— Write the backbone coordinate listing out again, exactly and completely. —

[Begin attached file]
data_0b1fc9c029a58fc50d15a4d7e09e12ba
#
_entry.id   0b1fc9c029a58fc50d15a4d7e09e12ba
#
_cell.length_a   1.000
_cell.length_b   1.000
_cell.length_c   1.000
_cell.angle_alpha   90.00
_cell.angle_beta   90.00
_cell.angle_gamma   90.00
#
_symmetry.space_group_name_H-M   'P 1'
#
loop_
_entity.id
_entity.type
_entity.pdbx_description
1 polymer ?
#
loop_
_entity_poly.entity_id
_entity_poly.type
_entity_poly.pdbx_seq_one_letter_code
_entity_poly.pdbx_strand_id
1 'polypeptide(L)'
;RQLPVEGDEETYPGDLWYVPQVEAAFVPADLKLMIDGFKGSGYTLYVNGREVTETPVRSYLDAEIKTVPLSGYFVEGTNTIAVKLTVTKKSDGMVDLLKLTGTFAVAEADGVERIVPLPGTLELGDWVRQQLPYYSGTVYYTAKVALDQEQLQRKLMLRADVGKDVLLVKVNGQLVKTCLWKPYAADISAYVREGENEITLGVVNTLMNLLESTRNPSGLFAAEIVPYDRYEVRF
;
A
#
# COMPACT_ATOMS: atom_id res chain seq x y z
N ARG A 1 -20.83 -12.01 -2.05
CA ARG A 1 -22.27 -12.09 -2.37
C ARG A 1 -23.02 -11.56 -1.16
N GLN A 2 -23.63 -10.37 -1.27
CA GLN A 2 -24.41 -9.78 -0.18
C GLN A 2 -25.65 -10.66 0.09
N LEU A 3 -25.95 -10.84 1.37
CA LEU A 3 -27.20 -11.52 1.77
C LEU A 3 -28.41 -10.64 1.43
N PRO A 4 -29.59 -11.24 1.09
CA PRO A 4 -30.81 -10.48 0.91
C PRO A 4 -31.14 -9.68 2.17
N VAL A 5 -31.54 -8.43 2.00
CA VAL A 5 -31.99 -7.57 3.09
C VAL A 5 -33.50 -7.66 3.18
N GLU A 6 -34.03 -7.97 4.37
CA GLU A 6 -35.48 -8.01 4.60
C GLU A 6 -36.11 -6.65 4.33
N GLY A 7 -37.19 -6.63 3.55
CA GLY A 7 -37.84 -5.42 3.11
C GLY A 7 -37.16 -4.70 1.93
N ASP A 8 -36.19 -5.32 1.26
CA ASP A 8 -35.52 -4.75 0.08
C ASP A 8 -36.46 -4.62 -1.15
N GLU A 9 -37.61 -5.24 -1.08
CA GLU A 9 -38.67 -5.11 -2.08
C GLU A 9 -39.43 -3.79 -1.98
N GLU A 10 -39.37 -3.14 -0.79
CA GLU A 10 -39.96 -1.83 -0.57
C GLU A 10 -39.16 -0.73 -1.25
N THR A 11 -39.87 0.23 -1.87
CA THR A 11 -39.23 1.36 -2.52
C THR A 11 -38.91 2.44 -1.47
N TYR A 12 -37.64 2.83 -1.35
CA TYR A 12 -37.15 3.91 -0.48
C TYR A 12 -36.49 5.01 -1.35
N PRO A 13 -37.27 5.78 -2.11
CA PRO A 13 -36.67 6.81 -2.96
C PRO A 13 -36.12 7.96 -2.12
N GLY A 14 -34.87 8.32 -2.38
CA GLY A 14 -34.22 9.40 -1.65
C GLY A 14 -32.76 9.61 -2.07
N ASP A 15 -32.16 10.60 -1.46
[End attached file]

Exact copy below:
data_0b1fc9c029a58fc50d15a4d7e09e12ba
#
_entry.id   0b1fc9c029a58fc50d15a4d7e09e12ba
#
_cell.length_a   1.000
_cell.length_b   1.000
_cell.length_c   1.000
_cell.angle_alpha   90.00
_cell.angle_beta   90.00
_cell.angle_gamma   90.00
#
_symmetry.space_group_name_H-M   'P 1'
#
loop_
_entity.id
_entity.type
_entity.pdbx_description
1 polymer ?
#
loop_
_entity_poly.entity_id
_entity_poly.type
_entity_poly.pdbx_seq_one_letter_code
_entity_poly.pdbx_strand_id
1 'polypeptide(L)'
;RQLPVEGDEETYPGDLWYVPQVEAAFVPADLKLMIDGFKGSGYTLYVNGREVTETPVRSYLDAEIKTVPLSGYFVEGTNTIAVKLTVTKKSDGMVDLLKLTGTFAVAEADGVERIVPLPGTLELGDWVRQQLPYYSGTVYYTAKVALDQEQLQRKLMLRADVGKDVLLVKVNGQLVKTCLWKPYAADISAYVREGENEITLGVVNTLMNLLESTRNPSGLFAAEIVPYDRYEVRF
;
A
#
# COMPACT_ATOMS: atom_id res chain seq x y z
N ARG A 1 -20.83 -12.01 -2.05
CA ARG A 1 -22.27 -12.09 -2.37
C ARG A 1 -23.02 -11.56 -1.16
N GLN A 2 -23.63 -10.37 -1.27
CA GLN A 2 -24.41 -9.78 -0.18
C GLN A 2 -25.65 -10.66 0.09
N LEU A 3 -25.95 -10.84 1.37
CA LEU A 3 -27.20 -11.52 1.77
C LEU A 3 -28.41 -10.64 1.43
N PRO A 4 -29.59 -11.24 1.09
CA PRO A 4 -30.81 -10.48 0.91
C PRO A 4 -31.14 -9.68 2.17
N VAL A 5 -31.54 -8.43 2.00
CA VAL A 5 -31.99 -7.57 3.09
C VAL A 5 -33.50 -7.66 3.18
N GLU A 6 -34.03 -7.97 4.37
CA GLU A 6 -35.48 -8.01 4.60
C GLU A 6 -36.11 -6.65 4.33
N GLY A 7 -37.19 -6.63 3.55
CA GLY A 7 -37.84 -5.42 3.11
C GLY A 7 -37.16 -4.70 1.93
N ASP A 8 -36.19 -5.32 1.26
CA ASP A 8 -35.52 -4.75 0.08
C ASP A 8 -36.46 -4.62 -1.15
N GLU A 9 -37.61 -5.24 -1.08
CA GLU A 9 -38.67 -5.11 -2.08
C GLU A 9 -39.43 -3.79 -1.98
N GLU A 10 -39.37 -3.14 -0.79
CA GLU A 10 -39.96 -1.83 -0.57
C GLU A 10 -39.16 -0.73 -1.25
N THR A 11 -39.87 0.23 -1.87
CA THR A 11 -39.23 1.36 -2.52
C THR A 11 -38.91 2.44 -1.47
N TYR A 12 -37.64 2.83 -1.35
CA TYR A 12 -37.15 3.91 -0.48
C TYR A 12 -36.49 5.01 -1.35
N PRO A 13 -37.27 5.78 -2.11
CA PRO A 13 -36.67 6.81 -2.96
C PRO A 13 -36.12 7.96 -2.12
N GLY A 14 -34.87 8.32 -2.38
CA GLY A 14 -34.22 9.40 -1.65
C GLY A 14 -32.76 9.61 -2.07
N ASP A 15 -32.16 10.60 -1.46